Frank Zappa: Joe’s Domage

Part 2 of Joe Travers’ archaeological exploration of the Zappa vault resulted in probably the most controversial ZFT release thus far: an old cassette containing a rehearsal from FZ’s preliminary explorations with the repertoire for the albums that would soon come to be known as Waka/Jawaka and the Grand Wazoo. So, what’s wrong with it? Well, the sound is somewhat “roomy”, with the room in question being a wretched sounding rehearsal space in Hollywood. A boomy, nasty tone that will be tragically familiar to anyone who has rented a second rate rehearsal space anywhere in the world, only to hear their music being sonically destroyed by rooms that were not meant to have notes played in them! So, the sound sucks….but actually, that is for me the only real issue to complain about. What you have here is the chance to be a fly on the wall at the turning point of one of Frank’s most fascinating projects – and the fact that the music is some considerable distance away from the finished result only adds to the intrigue. Blessed Relief and bits of Greggery Peccary all appear in radically different forms, plus The Grand Wazoo itself with lyrics!!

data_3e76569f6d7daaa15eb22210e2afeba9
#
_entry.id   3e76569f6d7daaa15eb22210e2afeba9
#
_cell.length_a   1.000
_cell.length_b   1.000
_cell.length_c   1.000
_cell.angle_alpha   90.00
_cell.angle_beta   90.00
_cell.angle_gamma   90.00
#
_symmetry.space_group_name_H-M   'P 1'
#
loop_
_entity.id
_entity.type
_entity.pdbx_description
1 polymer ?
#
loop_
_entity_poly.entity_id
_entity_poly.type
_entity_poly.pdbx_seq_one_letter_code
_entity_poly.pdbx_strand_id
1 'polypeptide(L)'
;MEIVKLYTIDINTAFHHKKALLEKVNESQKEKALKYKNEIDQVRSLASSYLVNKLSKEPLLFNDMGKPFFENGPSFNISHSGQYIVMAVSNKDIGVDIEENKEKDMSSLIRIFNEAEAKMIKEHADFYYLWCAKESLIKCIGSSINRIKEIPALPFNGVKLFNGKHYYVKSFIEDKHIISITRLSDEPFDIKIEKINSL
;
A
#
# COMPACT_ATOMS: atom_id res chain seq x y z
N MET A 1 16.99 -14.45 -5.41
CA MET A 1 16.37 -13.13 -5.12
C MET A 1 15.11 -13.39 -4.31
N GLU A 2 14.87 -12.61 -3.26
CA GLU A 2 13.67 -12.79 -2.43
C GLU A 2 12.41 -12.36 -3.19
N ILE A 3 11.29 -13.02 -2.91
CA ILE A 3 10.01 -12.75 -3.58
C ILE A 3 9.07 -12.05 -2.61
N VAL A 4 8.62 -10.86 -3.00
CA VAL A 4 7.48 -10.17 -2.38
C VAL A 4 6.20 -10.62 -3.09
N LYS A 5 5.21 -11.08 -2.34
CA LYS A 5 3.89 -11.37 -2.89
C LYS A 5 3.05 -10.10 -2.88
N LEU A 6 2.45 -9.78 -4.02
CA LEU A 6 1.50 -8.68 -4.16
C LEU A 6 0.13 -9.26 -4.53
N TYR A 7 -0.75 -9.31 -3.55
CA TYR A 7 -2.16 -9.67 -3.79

You also get to hear FZ painstakingly teaching parts to the musicians by rote with guitar in hand (probably still confined to his wheelchair too)….and despite all of the “magic” that we know and love from the finished recordings, there is a matter of fact, almost perfunctory nature to these rehearsals that reminds the listener that behind every FZ masterpiece was a shit load of hard graft. The end of the cassette is quite revealing as Frank and Aynsley Dunbar play a new section, that in the end wasn’t incorporated into the finished work (although the Mothers had played it on stage previously) and Frank says that he hopes that he’ll have time to copy out parts before the next rehearsal. There is some chat about what day is best for the next meeting and who can make it, and as the recording abruptly cuts of, you are left with a real sense of the normality of Frank’s day to day existence in 1972.

Or you are bored to tears and regretting splashing out the full CD price (plus shipping) for a hard to listen to bootleg with lots of talking and songs you already own in better versions! Well, either opinion is fair. I’m not sure how many times I listen to this one, but I am glad I own it.


Welcome to the Troopers For Sound blog, a place for our general thoughts on music and its related industries. Here you will find our monthly playlists and information on records which are expanding our musical minds. Essays on musicians and composers such as Frank Zappa and musings on what we have come to call Stomach Ulcer Music!

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